If true, finding could lead to new fertility treatments
2012 SCIENCE NEWS TOP 25: 8
For more than 50 years the matter had been considered settled: A woman grows all the eggs she will ever have before she is even born. But a study published this year, and then contested, suggests that this long-accepted fact may not be true.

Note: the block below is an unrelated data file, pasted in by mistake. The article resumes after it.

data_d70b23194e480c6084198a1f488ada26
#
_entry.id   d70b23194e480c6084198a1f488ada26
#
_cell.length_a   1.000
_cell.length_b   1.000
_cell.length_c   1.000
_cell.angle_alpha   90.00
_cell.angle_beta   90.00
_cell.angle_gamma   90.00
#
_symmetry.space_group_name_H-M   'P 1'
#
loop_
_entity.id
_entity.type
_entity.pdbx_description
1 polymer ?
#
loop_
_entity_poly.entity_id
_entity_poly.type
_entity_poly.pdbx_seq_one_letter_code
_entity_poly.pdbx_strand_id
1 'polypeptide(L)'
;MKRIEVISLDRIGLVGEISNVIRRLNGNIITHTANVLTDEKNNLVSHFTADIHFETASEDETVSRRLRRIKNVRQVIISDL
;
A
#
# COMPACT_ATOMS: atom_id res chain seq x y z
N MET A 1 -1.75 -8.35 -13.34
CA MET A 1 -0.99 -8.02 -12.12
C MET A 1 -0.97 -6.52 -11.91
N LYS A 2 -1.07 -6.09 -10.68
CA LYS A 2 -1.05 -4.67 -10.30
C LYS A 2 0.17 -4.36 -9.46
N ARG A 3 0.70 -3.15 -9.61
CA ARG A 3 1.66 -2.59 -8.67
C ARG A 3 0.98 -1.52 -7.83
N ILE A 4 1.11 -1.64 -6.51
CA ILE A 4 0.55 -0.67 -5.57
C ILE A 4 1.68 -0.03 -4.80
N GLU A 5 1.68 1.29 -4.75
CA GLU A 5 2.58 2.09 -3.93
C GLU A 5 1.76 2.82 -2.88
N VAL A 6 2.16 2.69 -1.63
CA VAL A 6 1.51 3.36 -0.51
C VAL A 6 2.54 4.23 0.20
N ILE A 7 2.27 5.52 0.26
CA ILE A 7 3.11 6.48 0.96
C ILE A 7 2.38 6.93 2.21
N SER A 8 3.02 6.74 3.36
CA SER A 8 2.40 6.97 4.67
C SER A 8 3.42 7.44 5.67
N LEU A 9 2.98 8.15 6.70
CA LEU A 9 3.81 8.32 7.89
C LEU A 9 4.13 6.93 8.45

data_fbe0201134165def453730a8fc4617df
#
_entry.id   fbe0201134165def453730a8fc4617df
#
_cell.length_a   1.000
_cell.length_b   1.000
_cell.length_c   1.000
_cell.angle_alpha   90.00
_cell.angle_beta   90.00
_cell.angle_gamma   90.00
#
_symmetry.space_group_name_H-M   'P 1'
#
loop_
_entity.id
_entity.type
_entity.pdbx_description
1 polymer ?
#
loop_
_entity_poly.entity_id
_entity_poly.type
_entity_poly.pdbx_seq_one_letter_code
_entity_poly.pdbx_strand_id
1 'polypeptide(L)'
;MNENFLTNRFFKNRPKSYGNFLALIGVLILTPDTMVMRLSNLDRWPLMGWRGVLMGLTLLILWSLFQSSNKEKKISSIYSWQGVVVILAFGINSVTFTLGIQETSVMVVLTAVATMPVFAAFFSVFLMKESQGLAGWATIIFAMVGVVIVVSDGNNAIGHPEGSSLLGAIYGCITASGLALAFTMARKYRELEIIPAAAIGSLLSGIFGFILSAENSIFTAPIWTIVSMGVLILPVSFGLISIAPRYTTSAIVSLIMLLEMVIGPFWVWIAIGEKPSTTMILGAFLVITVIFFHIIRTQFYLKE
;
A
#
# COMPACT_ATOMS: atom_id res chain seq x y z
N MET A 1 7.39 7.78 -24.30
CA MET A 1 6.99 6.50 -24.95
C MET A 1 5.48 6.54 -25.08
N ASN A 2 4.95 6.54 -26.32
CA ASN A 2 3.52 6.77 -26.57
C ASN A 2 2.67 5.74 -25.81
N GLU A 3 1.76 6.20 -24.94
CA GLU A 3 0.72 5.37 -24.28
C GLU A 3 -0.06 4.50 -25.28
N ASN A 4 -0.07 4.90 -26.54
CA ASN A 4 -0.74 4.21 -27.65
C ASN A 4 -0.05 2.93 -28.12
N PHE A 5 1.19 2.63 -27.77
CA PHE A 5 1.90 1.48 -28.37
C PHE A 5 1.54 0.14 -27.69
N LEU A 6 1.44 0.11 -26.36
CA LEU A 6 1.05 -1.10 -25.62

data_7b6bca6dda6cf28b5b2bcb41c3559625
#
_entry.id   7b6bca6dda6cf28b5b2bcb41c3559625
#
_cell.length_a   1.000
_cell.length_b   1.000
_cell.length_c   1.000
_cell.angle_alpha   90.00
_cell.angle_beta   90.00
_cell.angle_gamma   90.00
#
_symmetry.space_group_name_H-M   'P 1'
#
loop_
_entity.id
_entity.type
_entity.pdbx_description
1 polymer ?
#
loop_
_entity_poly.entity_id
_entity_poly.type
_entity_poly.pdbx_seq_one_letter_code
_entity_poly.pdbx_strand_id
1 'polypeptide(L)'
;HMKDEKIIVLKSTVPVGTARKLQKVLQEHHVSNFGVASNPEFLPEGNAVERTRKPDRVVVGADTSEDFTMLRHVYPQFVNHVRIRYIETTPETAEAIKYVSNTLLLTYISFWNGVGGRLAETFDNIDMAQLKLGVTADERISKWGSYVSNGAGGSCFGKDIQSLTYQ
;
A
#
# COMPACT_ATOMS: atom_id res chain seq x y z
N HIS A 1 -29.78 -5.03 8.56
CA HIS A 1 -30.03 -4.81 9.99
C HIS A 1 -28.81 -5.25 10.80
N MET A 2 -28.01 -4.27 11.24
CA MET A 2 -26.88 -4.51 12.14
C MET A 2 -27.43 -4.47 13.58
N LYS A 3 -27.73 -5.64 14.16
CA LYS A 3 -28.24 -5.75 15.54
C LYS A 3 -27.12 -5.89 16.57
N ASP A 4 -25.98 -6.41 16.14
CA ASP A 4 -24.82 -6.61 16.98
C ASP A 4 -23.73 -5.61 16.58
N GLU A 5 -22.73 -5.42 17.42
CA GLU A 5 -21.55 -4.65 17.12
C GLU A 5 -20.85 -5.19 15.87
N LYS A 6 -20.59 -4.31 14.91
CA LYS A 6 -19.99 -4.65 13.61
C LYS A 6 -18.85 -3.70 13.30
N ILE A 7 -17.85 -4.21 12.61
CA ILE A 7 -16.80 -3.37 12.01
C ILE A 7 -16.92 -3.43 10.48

Stem cells in the ovaries of both women and mice replenish egg supplies throughout adulthood (SN: 4/7/12, p. 8), reported a team led by Jonathan Tilly, a reproductive and developmental biologist at Massachusetts General Hospital. With aging, the stem cells’ capacity to make eggs diminishes, eventually petering out at menopause, Tilly says.
Many people hailed the news because it raises the possibility of growing eggs in laboratory dishes for use